Should I Stay Or Should I Go?

Why won't the resolution change??

I’m not that great at video games. I’ve hardly finished most of the games that I’ve started due to frustration at my own lack of skill, and taking a Post Grad degree while working part time leaves me with little spare time where I’m not exhausted or wound up tighter than a pocket watch. When I do make the time to sit down and enjoy a game I like to be pulled into it straight away. I’m not impatient by any means but, as I said, I’m not that great at them, and after you’ve got lost three times on a seemingly obvious path, it’s hard not to turn the console off and wander off to start building a fort out of the sofa and your bed linen.

A perfect example of my infuriating gaming ineptitude can be seen in my attempt at playing the first Assassin’s Creed. After working my way through the basic scene setting and tutorials I set off in search of the first location, only to accidentally knock someone down with my over-sized clumsy horse (yes, I maintain that it was the horse’s fault). In a panicked attempt to escape the angry people who were now chasing me for my horse’s honest mistake, I galloped off in a random direction, not paying any attention to where I was going. Once the heat was off, I started to head back to my original destination only to find that I was impossibly lost.

I know I left my hay cart around here somewhere. Perhaps if I throw myself off this ledge it'll miraculously appear below?

After wandering around like a sight-seeing tourist for fifteen minutes I gave up and did the one thing I hate doing most in the world: I asked my friend for help. He gave me that patronising look that made me feel like a dribbling fool, gently took the controller from my hands and set out to get me back on to the right path. A few minutes later, he started to look a little flustered. Wow I thought. I must have been really lost for it to take this long to get me back. Another few minutes passed and he threw the controller onto the bed and declared that he was “incredibly impressed” that I could get so “fantastically lost”. That was several years ago, and since then the disk has not left the box; and yet it still sits on my shelf at the top of my meagre stack of games. Assassin’s Creed is not the only culprit.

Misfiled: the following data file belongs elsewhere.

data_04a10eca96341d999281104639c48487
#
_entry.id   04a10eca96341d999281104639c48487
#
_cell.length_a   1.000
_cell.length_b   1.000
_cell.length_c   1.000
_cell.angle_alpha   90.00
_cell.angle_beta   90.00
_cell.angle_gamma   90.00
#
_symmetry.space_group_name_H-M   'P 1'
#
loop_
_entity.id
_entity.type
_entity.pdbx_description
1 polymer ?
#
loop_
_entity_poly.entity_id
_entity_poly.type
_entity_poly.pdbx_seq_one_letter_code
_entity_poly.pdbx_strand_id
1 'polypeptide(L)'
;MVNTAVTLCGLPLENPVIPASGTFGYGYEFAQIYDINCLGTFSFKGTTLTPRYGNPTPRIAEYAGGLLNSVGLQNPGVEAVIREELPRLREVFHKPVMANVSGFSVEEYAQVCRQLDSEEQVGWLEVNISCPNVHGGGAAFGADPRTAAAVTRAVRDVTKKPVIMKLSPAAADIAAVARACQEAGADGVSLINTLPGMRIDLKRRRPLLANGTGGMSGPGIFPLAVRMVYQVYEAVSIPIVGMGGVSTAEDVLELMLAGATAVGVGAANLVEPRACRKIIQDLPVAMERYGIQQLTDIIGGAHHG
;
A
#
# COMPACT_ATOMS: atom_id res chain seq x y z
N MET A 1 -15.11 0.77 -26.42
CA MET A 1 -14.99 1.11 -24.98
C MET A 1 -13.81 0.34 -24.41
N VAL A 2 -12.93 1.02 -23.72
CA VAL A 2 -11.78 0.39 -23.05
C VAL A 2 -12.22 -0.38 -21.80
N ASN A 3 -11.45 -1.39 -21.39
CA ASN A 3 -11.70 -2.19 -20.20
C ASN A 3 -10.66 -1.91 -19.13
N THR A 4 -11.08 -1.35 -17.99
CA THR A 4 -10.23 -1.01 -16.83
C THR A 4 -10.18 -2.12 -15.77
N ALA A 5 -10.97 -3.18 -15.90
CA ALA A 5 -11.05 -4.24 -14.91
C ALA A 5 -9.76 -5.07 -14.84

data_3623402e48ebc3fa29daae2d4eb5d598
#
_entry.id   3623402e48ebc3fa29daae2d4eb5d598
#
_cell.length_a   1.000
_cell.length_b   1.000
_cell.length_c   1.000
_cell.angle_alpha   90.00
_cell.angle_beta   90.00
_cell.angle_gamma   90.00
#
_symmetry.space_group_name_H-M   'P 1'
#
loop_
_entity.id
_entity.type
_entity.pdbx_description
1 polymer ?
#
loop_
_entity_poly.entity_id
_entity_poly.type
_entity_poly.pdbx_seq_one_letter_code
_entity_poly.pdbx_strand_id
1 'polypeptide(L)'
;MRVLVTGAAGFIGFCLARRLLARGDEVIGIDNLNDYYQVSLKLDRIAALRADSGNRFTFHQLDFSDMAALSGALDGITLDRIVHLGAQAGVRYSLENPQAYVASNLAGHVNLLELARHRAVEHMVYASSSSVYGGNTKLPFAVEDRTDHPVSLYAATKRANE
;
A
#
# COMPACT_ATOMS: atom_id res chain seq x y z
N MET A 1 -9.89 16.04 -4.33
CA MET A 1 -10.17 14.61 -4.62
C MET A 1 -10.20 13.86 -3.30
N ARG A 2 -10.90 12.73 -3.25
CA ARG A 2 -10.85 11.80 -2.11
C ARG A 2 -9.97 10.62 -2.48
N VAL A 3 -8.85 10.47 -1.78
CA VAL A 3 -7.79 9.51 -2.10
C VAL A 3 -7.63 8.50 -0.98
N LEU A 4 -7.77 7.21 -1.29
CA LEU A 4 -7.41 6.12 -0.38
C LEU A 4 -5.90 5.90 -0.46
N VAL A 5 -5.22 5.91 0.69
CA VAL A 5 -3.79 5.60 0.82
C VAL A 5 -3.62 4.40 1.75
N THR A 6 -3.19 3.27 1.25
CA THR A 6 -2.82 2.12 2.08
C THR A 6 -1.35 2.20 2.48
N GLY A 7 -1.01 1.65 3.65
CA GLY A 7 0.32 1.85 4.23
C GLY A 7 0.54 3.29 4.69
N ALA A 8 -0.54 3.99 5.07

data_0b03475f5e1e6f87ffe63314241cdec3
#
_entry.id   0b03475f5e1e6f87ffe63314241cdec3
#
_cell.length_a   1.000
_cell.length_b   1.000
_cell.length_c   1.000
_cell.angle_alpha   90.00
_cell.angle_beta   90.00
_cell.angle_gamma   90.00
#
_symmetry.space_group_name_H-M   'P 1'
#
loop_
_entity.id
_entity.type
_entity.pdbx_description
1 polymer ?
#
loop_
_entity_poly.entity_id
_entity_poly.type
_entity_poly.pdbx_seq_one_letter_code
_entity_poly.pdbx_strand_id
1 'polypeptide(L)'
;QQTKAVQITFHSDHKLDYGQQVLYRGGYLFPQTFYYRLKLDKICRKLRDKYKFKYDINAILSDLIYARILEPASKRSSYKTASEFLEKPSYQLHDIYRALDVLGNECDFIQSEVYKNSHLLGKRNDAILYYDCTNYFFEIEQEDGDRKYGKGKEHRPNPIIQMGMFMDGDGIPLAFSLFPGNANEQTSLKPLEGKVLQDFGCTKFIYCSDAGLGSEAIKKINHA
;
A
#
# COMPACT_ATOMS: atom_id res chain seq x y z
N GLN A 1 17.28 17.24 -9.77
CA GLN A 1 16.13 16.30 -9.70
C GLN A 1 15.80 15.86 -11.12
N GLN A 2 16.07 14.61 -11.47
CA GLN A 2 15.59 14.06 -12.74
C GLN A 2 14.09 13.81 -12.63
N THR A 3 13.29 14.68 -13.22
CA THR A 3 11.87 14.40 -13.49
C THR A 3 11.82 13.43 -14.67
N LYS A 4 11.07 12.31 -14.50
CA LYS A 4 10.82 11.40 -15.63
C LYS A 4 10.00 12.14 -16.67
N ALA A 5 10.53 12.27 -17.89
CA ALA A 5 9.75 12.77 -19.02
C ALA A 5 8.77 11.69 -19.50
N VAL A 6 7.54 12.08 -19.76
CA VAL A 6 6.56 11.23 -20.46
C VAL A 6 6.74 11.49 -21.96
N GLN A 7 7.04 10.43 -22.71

Sneering collection. Not actual size.

Here we have my dilemma. Do I keep these games and allow them to sneer at me from their lofty resting place, or do I give up and trade them in for something a little more ‘easy’? I’m not normally the kind of person to back down from a challenge, but once I’ve gotten stuck on a game I find it difficult to go back to it and storm on through. Games such as Portal drive me insane, and anything that has a large map or labyrinth levels get little more than a few hours of game play before they’re banished to “The Shelf”. I know very well that once the game is shelved, it’s not coming down for a while, if ever, and that it’s just going to gather dust. Yet I can’t bring myself to let it go.